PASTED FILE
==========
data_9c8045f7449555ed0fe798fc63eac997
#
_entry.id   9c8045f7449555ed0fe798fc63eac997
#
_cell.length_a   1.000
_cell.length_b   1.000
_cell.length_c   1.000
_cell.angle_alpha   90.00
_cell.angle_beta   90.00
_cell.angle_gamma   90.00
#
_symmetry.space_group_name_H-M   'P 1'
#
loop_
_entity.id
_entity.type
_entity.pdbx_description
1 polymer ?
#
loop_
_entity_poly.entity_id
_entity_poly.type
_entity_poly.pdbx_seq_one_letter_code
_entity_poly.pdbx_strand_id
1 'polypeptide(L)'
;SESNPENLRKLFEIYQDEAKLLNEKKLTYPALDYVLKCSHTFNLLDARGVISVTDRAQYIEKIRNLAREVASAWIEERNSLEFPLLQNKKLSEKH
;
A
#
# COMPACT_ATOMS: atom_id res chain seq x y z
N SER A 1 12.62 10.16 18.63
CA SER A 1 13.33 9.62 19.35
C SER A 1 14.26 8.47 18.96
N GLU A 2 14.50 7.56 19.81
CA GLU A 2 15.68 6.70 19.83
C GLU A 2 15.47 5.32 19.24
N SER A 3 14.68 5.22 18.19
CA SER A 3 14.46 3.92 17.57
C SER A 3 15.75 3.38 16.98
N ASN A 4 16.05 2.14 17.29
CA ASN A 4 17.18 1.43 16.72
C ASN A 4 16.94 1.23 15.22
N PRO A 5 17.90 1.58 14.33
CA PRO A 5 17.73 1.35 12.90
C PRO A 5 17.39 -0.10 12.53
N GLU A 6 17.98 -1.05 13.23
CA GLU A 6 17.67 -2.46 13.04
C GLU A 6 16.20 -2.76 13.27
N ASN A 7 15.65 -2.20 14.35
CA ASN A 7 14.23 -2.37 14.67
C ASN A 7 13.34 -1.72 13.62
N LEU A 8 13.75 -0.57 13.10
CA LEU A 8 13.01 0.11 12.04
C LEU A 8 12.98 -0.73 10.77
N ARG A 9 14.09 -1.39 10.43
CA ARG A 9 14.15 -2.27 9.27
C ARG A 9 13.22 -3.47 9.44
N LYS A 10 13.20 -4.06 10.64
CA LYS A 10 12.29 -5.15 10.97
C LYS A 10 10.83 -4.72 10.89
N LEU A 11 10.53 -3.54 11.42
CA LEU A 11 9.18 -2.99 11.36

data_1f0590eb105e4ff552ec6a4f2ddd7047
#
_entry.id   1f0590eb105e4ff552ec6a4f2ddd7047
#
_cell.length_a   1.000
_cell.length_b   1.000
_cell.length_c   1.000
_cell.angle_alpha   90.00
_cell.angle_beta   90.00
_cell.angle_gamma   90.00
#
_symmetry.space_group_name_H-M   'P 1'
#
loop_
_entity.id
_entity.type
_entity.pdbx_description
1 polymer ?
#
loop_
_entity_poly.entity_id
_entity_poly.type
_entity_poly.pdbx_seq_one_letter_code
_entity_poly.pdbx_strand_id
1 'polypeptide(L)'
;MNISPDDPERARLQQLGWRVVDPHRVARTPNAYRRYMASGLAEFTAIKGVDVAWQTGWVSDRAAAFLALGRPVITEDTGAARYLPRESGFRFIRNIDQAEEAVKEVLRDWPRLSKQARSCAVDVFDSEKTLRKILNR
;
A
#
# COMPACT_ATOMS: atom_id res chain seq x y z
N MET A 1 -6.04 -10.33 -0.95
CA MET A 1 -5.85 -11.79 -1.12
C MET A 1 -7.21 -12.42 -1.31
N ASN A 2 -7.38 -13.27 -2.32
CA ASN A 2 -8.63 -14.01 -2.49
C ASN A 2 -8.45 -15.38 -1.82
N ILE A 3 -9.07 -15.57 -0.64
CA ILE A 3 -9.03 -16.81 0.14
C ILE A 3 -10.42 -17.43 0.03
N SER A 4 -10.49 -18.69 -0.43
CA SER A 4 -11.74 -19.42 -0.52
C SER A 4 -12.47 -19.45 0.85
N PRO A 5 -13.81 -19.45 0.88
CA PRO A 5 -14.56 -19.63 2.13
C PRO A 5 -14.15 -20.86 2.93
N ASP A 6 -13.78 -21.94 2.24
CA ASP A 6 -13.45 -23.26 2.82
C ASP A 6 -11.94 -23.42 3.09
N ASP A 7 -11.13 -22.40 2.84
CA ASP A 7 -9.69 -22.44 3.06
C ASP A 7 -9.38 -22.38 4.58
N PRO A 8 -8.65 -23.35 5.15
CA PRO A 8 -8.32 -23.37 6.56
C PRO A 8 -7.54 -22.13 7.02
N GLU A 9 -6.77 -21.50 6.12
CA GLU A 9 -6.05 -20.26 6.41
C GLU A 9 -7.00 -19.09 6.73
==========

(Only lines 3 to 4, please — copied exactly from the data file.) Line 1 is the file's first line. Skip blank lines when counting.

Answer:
_entry.id   9c8045f7449555ed0fe798fc63eac997
#